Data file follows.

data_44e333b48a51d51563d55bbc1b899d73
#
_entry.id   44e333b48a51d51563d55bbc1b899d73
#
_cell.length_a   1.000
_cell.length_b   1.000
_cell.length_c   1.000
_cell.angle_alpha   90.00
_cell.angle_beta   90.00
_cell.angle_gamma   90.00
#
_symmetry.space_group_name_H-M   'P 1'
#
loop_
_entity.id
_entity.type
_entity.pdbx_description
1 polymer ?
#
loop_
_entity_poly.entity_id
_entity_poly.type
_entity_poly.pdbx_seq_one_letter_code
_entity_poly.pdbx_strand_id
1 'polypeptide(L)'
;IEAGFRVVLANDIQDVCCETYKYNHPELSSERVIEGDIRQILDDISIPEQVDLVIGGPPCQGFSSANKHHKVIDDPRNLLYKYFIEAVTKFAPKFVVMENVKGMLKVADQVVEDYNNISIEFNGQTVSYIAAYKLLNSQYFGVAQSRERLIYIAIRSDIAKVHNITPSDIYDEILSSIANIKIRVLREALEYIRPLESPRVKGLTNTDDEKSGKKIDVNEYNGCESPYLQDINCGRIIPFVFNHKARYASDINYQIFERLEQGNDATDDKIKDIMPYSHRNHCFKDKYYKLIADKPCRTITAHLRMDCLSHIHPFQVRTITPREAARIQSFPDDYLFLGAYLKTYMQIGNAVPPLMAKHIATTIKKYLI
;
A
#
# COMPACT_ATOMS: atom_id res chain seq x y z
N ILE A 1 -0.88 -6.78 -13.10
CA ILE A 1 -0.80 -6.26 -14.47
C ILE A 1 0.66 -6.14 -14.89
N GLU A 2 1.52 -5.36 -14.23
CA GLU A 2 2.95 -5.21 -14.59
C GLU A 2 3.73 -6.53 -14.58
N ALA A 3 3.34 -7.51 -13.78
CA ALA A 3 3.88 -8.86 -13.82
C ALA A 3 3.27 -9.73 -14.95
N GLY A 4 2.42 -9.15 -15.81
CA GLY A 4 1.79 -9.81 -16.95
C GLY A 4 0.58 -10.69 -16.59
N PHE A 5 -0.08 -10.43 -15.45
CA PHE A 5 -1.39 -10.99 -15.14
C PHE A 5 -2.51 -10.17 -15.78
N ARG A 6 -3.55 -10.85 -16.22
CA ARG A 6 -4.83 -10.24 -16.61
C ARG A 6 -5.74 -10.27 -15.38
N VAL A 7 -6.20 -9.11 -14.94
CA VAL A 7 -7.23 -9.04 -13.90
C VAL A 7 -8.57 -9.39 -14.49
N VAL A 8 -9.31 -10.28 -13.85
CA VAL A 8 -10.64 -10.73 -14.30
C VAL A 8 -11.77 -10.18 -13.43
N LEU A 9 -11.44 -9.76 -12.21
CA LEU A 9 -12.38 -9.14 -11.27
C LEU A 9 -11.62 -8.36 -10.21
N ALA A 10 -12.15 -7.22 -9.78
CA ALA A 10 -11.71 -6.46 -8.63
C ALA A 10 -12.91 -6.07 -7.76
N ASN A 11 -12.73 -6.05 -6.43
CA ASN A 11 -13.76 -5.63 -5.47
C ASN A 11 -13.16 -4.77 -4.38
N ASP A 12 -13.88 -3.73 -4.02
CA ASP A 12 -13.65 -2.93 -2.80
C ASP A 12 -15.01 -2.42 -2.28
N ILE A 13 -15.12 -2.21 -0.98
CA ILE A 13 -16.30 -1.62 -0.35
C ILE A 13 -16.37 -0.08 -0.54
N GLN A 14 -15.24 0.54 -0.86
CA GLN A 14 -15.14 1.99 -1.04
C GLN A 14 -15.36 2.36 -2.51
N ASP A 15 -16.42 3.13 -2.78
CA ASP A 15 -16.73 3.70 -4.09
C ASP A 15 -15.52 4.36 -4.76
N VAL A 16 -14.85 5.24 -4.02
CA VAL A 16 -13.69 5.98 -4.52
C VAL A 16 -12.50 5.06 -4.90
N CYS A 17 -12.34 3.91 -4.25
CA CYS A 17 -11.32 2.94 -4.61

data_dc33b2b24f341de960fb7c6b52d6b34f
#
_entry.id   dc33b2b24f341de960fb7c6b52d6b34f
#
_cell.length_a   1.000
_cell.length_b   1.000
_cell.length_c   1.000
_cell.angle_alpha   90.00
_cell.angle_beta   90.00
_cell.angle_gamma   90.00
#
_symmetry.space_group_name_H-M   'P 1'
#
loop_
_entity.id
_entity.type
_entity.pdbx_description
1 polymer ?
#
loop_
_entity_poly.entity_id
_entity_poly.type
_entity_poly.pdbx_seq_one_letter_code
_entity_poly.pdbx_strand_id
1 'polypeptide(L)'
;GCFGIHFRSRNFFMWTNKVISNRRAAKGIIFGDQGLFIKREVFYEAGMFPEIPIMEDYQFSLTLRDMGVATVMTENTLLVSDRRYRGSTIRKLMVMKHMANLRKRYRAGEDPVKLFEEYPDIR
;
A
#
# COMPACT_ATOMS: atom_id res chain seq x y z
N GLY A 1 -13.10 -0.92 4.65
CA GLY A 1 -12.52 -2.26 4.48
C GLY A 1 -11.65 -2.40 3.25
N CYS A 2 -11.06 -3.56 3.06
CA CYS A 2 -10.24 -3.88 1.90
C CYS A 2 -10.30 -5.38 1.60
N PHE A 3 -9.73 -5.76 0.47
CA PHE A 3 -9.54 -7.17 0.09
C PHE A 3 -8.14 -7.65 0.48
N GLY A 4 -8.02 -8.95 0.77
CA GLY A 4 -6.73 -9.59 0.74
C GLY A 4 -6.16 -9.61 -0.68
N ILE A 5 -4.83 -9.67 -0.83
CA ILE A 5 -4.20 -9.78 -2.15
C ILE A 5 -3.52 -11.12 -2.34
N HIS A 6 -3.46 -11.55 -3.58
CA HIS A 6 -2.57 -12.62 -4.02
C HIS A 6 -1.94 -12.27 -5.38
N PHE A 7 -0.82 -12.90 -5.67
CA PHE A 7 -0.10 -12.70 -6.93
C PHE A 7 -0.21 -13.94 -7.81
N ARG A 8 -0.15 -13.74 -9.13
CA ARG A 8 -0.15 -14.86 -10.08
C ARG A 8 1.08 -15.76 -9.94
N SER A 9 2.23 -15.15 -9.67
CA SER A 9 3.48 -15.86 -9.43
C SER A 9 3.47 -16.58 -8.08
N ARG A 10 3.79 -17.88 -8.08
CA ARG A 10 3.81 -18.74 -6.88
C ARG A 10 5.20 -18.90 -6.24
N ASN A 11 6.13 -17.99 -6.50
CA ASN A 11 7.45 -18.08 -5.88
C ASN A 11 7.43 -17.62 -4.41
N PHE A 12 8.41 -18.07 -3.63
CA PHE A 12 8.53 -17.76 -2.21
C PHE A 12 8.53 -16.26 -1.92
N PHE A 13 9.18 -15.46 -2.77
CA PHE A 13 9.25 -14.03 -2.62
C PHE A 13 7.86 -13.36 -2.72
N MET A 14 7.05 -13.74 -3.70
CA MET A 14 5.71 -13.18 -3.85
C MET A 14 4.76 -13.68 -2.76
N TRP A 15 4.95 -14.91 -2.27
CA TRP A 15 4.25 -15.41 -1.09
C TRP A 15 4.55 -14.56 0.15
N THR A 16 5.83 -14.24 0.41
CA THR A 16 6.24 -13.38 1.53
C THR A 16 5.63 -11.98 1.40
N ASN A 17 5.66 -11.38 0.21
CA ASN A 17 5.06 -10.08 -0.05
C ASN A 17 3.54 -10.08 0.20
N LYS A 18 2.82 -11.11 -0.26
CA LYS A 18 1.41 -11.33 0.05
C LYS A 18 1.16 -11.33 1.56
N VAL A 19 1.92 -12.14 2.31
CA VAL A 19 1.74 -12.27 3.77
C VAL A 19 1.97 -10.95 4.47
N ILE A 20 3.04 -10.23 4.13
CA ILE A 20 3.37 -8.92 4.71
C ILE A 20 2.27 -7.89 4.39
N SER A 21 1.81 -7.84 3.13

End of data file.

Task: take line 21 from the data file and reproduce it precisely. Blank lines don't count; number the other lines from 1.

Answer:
_entity_poly.entity_id